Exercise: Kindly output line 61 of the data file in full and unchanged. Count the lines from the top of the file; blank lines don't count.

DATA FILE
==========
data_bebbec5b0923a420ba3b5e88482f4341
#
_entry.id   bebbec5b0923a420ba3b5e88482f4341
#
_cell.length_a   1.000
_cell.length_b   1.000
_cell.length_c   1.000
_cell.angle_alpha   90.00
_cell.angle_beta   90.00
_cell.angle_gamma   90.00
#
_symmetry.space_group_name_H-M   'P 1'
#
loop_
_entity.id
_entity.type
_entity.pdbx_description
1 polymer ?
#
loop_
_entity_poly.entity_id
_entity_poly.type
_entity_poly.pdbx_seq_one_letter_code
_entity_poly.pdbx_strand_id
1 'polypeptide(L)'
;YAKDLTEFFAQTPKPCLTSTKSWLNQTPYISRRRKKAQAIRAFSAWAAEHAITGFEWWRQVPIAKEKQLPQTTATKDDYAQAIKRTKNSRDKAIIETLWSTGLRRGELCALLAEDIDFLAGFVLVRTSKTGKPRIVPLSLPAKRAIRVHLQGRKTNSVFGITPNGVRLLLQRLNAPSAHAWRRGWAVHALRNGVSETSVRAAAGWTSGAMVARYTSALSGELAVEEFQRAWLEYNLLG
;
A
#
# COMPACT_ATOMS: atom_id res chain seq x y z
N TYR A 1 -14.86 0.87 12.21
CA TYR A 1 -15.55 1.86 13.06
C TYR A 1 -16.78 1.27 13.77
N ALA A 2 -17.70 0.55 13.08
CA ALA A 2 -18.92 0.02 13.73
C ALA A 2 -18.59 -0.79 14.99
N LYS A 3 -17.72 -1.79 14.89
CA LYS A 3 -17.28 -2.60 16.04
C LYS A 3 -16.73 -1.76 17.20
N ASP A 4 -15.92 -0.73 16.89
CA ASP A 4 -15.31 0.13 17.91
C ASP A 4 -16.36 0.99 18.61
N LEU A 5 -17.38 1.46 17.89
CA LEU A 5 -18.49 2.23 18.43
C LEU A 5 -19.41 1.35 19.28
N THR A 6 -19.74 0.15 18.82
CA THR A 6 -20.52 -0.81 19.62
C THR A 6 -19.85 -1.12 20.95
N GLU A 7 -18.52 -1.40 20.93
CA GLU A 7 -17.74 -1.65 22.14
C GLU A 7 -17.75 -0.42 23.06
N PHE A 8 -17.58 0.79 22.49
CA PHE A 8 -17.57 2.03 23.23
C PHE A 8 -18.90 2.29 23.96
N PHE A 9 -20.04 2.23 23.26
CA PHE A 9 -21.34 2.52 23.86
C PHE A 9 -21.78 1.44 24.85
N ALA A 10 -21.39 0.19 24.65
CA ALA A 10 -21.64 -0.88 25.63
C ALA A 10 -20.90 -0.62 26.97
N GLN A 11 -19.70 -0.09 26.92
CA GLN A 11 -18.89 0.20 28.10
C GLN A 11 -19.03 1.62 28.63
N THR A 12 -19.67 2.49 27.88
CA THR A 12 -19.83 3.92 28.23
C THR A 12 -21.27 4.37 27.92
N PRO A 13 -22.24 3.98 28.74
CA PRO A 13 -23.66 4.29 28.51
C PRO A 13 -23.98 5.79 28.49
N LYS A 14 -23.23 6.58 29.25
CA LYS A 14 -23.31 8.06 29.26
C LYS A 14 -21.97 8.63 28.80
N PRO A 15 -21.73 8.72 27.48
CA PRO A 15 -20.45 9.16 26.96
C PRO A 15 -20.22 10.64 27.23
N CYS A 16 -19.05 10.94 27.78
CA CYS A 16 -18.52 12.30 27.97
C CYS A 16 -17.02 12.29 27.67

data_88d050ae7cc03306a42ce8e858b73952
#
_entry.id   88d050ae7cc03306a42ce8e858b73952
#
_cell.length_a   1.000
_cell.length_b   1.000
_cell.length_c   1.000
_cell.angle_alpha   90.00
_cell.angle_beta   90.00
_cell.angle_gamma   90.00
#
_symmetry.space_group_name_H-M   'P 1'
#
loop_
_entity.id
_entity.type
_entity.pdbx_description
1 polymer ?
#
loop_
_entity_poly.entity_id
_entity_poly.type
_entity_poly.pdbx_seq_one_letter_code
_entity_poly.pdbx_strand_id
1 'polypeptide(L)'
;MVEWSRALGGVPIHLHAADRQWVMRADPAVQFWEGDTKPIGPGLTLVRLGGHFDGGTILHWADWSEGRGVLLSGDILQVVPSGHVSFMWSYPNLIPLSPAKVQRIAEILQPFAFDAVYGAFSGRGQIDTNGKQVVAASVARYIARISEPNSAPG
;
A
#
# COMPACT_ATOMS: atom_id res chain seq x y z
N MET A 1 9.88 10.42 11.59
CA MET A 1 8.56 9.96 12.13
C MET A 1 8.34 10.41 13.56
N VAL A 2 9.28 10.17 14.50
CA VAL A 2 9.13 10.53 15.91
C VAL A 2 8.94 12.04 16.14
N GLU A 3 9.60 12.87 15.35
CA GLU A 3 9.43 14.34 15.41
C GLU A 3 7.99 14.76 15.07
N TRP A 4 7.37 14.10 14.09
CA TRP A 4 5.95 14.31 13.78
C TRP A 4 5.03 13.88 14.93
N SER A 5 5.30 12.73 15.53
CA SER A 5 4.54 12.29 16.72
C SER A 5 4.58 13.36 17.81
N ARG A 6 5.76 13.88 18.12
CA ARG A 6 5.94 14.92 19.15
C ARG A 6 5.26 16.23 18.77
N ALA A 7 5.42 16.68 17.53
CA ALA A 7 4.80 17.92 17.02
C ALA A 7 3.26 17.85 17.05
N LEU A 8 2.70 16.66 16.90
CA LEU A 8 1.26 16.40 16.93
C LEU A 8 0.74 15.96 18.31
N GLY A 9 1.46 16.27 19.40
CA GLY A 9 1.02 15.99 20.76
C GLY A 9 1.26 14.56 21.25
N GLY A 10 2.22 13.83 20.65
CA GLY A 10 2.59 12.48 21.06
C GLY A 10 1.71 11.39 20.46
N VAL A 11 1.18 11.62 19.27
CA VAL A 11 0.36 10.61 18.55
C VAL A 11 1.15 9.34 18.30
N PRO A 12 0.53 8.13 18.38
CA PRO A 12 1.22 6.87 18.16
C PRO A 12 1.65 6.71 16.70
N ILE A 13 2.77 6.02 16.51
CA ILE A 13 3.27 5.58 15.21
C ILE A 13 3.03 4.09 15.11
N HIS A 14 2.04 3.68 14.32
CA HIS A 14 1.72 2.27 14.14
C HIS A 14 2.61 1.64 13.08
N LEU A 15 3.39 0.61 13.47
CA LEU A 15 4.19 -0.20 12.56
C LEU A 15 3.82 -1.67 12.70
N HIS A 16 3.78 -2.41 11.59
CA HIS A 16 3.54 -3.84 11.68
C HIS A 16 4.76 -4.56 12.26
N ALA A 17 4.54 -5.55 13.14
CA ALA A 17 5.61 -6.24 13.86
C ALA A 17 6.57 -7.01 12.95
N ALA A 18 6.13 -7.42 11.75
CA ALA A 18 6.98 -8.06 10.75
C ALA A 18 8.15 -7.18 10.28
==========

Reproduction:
N GLN A 11 -19.70 -0.09 26.92